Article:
After a chemical weapon explodes in the Nevada desert, two scientists have to work together with the survivors to stay alive and escape.
(See “Toxin” review from 3/15/2015.)
If only that was all I had to write here, friends. To be fair, our latest for consideration is a Hitchockian masterpiece comparatively, but remains another weak entry in the viral outbreak catalogue. This specific division of our humble genre fails so much more often than it succeeds regardless of budget or talent involved, it’s a mystery why anyone bothers making them in the first place. Yet they still keep coming, like that relative you pray won’t show up at the family reunion. You just know Uncle Bernie will be there, however, stripper girlfriend and case of cheap brew in tow.
Our allegorical Uncle Bernie this time around is “Territory 8,” a plodding thriller from writer/director/editor Kelly Schwarze. Devoid of any true suspense barring the soundtrack cues, it nevertheless offers an intelligent and humanistic take on the usual hodgepodge of shady corporate talking heads, desperate survivors and possible global devastation customary to these features. With sturdier performances and additional focus on the immediacy of the situation, this link would likely read differently. It certainly wouldn’t have begun with a direct likening to utter twaddle, that much is certain.
Composer and actor Michael Tushaus stars in his first major role as Eli Dolton, a cytologist (“I study plants” is his explanation of the field) toiling in a research facility that resides within the titular quarantined zone in northern Nevada. Three months prior, a lab explosion in the vicinity caused the accidental release of White Agent, a chemical weapon manufactured by the company Hawthorn Wallis for what we can only assume are not altruistic purposes. Its creator Tao Xing (Heung Wong) is also present, although his exact purpose is never fully realized. Aside from a pointless subplot involving the Chinese military that goes nowhere before a swift conclusion, he primarily hangs around in a morose state for the first half of the brief 77-minute runtime.
Eli’s experiments on the local vegetation have finally started to warrant results, as the effects of the contamination are reversing in the plants. This could be the breakthrough they are striving for and the genesis of a cure for those infected. Believing that everyone within the area had perished in the initial blast thanks to those conspiring rascals in charge, the scientists are shocked when the dehydrated Beth (Justy Hutchins in one of the few admirable portrayals) turns up outside from a village miles away, searching for safety. Xing proclaims that she is deep in the throes of “Stage 3” (I don’t know what the hell that means either but it’s bad), and wants to synthesize a treatment from Eli’s findings.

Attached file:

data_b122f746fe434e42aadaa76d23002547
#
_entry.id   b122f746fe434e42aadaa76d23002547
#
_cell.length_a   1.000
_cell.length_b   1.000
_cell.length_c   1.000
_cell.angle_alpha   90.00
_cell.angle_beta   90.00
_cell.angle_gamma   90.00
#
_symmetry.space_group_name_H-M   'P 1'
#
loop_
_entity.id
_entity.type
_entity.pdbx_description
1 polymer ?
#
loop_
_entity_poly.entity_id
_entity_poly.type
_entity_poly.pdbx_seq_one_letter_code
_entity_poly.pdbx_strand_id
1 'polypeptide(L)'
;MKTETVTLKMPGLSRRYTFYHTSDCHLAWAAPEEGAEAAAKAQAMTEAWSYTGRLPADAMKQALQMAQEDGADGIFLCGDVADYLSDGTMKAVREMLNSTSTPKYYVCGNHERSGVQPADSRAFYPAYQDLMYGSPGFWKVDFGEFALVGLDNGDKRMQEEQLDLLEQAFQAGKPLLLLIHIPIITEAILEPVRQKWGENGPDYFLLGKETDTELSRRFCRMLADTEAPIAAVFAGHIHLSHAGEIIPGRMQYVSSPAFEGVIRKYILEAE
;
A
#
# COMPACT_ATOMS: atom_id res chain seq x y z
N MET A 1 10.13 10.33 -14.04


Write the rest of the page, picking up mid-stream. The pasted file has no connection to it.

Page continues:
Beth isn’t the only member of the community still kicking around this mortal coil. With many of their own dying and unable to vacate on account of heavily guarded perimeters, a band of armed citizens is formed when they discover the facility and decide to infiltrate in hopes of contacting the outside world for help. Stu Chaiken and Colin Ward, both instantly recognizable from commercial appearances, portray the bickering leaders of the renegade group, Sean and Victor. Sean wants to go in with guns blazing, feeling all involved with the calamity deserve swift and brutal retribution. Victor disagrees, wanting no further lives to be lost.
Once the homespun vigilantes take over the building, “Territory” picks up the pace but loses cohesion in the process. This is one of those films in which it’s nearly impossible to discern where anyone is in relationship to one another, and the climax dissolves into people running around, shooting and punching anyone not on their sides. Victor develops the omnipotent ability of being able to materialize at precisely the right time, saving Xing not once but twice as he is nanoseconds from the sweet hereafter.
I hate putting forth this grievance against low-budget productions, but a major weakness lies with Tushaus and Wong in the leads. Both are obviously unseasoned thespians, and their wooden deliveries and unchanging expressions distract from the already torpid momentum, especially in the many scenes involving only the two of them. Tushaus fares better, but Eli is a far less tricky part to pull off than the self-loathing Xing. In Wong’s favor, he steps up his game when alongside more accomplished performers such as Ward, who initiates a lovely moment between Victor and Xing by offering the captive his last cigarette.
It isn’t all their faults. Schwarze never relays any sense of the danger that is evident onscreen in either execution or dialogue, creating a bland milieu reminiscent of the dreary 1970’s made-for-television disaster flicks that are only worthwhile when ridiculed with stoned friends decades later. The finale, as Eli (not a spoiler, we know he lives at kickoff) testifies before a Senate committee, dooms this to the same fate. If it’s lucky.
The overall benevolent tone is a facet not often found in movies of this variety, which tend to lean more heavily toward the pessimistic side of such issues. If faith in the human race was reason enough to champion, “Territory 8” would be the unbridled indie hit that it never was. But, perhaps I’m being jaded. I blame “Toxin” for that.